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    Once I get the powder coating done I'll really be able to make some progress. My bead blasted control arms and knuckles are just sitting and waiting (and rusting).

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    Here's the before... gross.

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    Last edited by bacarl; 07-26-2013 at 10:26 AM.
    Brian
    73 240Z HLS30-151534

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    I don't know if this product is suitable for powder coating, you could probably ask Eastwood. I use Eastwood's "After blast" on parts after I strip them. It is an acid product with some other additives it works a lot like "Ospho" but with out the varnish like finish. It turns the parts blueish gray like Phosphoric acid does and they can sit for months in my shop and not develop any surface rust. You might want to look into it... FWIW no relation with either company...
    Charles

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    Time for an update. I finished my first batch of powder coating! Everything turned out well I think, for my first time. Here are some before & during shots while sandblasting the parts:

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    Sandblasting is great but awfully time consuming.
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    Everything sandblasted!
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    Brian
    73 240Z HLS30-151534

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    After sandblasting, the parts should be cleaned with Tri-Sodium Phosphate then wiped down with acetone. They rust extremely quickly at this point so it's important that they’re dry and to get the powder on quickly, then get them into the oven. I didn't get many pics of the process since I was working alone and getting parts cleaned and in and out of the ovens was keeping me busy.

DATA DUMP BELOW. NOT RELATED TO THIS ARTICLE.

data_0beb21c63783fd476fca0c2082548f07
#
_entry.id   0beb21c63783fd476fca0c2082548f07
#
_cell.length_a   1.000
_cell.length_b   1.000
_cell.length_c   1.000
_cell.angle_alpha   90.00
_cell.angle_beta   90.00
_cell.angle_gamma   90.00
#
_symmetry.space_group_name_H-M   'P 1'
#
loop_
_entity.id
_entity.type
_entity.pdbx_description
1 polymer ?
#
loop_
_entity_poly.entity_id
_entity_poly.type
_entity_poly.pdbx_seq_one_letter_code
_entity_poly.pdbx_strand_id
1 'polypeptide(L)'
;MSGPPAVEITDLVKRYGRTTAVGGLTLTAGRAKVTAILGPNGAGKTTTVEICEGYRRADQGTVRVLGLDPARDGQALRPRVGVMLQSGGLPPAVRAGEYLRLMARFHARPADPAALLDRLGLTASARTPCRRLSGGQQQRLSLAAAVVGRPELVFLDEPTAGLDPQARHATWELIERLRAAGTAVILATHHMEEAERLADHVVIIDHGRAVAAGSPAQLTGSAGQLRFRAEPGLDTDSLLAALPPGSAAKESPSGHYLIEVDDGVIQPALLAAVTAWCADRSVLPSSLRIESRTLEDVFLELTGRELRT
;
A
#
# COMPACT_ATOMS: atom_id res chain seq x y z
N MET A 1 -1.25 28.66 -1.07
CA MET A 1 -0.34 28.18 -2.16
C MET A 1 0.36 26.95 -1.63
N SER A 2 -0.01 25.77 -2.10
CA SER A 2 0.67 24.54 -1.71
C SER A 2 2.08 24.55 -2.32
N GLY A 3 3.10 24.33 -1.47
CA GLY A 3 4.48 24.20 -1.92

Here's raw powder on some parts:
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    And some of them cured:
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    All done! Pretty pleased with these results.
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    Brian
    73 240Z HLS30-151534

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    I had new bushings pressed into the control arms and was getting ready to re-install everything, but my hubs and struts are just as nasty as everything else and I'm having a hard time bolting the nice new stuff back onto it. I can't afford new shocks at the moment but I'm tempted to take the strut housings and hubs in to powder coat while I have everything else apart. I'm replacing the soft brake lines at each corner, so while I have the brakes apart I'd also really like to have my brake calipers refurbished by PMB Performance... All of this of course delays getting the car back on the road so I'm still going back and forth.

    Here are some shots of the crusty brake line connections. I wasn't even sure how these came apart but after some PB blaster and some FSM, I figured it out. Can anyone tell if the brackets have been cut? I don't think that slot in the first pic is supposed to be there. I suspect that when the shocks were last changed (in 1975), the mechanic cut the bracket so he didn't have to separate the brake lines to remove the struts... just a guess.